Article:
But even without those presents Sansa was literally showered with jewelry. Her husband gave her Queen Cercei’s jewels which he inherited and just the list of them was two sheets of paper long.  However, Sansa immediately locked the jewels in a “beautifully carved blackwood case” and twenty years later, not having worn them even once, gave them to her elder daughter as a wedding present, followed by the same list. Still, she agreed to occasionally wear “the set of seventy emerald, five of those the size of a large nut” which she had inherited from her mother-in-law. She was adorned by those magnificent stones when she posed for the “Portrait in the court dress” (presently at the Royal Gallery). Her younger brother had sent her “a large case full of river pearls”. The case must have been really large: Sansa regularly wore pearl-stitched dresses, gave pearl hairnets to her ladies, presented the Baelor’s Sept with a big Book of the Maid the cover of which was adorned with “fifty oblong pearls, each the size of a thumbnail” and, as her son was to recall, she always had a bowl of pearls on her dressing table.


Presents from numerous tradesmen were less expensive but no less lavish. Sansa Lannister was one of the most beautiful and richest women of her time, and her every move was instantly imitated. A bard whose singing she had praised spent the next year in the best houses of King’s Landing “never putting his lute down”. Her brother had sent her polar fox skins and she ordered a fur cape made; a furrier near the Old Gate made not fewer than twenty such capes, all marked in the books as “like the one Lady Lannister has”. A tradesman who could talk her into accepting some foreign oddity could easily double the price for it afterwards; if the buyers complained they were told that “Lady Lannister wears the same things”.  A vagabond preacher pleaded that she should never eat brown bread “because the price of it would rise and poor people would starve”. The reason for this outburst lay in Sansa’s city stroll: her sledge had stopped near a bakery at the corner, she asked Ser Robert Brax to treat her with a pie and he, proud of such attention, bought the whole assortment.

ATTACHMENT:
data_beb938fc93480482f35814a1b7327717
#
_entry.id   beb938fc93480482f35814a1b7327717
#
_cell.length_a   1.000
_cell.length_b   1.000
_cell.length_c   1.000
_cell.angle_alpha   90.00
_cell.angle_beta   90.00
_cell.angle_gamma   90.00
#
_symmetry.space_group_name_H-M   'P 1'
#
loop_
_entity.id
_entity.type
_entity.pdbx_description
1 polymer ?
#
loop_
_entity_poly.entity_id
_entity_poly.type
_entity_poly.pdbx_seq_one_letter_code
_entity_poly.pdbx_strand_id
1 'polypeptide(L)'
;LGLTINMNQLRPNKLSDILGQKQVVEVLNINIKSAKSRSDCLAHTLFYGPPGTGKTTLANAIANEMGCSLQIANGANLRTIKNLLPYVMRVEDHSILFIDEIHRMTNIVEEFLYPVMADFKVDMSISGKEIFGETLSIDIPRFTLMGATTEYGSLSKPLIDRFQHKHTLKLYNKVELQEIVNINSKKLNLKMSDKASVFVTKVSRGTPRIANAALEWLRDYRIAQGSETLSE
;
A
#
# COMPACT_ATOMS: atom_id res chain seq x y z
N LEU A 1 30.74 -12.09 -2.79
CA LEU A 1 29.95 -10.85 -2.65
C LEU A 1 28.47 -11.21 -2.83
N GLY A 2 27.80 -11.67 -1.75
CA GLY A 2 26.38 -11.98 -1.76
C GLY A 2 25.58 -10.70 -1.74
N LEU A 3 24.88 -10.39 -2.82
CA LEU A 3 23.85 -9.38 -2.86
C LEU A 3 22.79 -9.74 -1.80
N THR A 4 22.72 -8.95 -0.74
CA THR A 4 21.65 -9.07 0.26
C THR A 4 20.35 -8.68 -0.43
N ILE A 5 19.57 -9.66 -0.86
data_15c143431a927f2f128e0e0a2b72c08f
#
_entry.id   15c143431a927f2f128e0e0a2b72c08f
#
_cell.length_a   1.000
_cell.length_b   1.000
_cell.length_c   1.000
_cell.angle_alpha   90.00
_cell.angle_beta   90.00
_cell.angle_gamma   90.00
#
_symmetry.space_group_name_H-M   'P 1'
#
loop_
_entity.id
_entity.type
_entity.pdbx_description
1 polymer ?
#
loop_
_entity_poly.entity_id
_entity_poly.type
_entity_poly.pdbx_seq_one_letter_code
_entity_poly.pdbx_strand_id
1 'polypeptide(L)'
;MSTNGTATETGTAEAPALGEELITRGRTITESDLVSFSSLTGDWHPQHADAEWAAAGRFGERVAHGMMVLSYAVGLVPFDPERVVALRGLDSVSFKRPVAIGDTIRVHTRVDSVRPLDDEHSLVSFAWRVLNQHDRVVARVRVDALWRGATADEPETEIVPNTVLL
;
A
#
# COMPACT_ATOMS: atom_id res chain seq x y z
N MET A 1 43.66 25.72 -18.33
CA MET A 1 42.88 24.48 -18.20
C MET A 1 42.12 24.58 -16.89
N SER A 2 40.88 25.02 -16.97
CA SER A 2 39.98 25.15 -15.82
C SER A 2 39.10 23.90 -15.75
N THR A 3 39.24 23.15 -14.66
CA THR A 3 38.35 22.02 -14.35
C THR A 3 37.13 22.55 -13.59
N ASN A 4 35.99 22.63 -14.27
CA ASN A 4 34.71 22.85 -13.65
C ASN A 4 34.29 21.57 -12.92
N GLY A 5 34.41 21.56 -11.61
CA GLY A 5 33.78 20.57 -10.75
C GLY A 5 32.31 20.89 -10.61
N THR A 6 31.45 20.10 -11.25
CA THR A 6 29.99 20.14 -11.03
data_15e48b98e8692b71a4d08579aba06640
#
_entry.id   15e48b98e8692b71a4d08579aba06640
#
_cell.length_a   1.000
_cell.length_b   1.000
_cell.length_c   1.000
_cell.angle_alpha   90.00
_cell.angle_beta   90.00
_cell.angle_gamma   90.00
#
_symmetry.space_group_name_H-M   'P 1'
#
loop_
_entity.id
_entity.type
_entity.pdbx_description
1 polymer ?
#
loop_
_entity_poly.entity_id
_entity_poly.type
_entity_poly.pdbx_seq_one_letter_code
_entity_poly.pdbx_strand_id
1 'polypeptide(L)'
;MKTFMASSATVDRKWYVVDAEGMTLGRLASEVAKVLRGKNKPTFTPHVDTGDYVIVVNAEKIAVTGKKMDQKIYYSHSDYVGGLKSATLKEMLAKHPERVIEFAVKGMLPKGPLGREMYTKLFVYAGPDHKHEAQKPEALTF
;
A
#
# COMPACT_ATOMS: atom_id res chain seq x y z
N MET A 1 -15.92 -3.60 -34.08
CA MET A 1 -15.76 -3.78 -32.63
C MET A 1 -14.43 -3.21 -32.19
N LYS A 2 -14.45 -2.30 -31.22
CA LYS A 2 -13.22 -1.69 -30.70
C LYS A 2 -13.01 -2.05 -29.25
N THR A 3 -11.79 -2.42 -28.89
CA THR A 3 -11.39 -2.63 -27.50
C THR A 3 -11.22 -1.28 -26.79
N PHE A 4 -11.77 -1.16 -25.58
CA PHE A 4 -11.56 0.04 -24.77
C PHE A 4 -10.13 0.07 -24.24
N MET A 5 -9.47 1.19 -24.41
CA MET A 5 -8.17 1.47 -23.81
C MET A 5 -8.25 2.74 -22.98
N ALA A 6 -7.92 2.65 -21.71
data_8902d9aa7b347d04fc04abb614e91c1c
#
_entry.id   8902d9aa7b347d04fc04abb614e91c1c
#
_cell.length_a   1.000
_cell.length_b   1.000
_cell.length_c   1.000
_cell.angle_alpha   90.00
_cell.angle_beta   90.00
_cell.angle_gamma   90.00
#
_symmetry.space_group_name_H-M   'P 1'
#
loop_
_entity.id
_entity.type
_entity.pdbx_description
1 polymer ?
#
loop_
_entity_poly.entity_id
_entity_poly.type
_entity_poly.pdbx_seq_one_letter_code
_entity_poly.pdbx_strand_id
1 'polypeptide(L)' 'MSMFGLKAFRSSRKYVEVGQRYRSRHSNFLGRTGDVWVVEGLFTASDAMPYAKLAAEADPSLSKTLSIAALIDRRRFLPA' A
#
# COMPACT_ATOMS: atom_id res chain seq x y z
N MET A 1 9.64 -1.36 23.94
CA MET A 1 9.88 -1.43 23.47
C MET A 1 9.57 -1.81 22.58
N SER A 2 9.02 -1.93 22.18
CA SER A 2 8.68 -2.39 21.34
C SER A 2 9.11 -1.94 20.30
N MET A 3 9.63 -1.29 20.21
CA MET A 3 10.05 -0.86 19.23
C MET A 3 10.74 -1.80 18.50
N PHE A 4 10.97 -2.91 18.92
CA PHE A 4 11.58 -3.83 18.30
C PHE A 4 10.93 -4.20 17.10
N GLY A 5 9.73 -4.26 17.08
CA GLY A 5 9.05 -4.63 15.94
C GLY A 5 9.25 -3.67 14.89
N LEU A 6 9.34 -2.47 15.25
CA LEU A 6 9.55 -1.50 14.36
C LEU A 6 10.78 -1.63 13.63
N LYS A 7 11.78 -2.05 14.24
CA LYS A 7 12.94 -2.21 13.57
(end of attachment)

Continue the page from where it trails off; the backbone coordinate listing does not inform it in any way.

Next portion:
“Master of Rosby”, the famous miniaturist of IV AL, had depicted her during one of such strolls: wearing her white fur cape, her auburn braids entwined with pearls, she is sitting in a large carved sledge drawn by four white horses. A huge black dogs lies at her feet.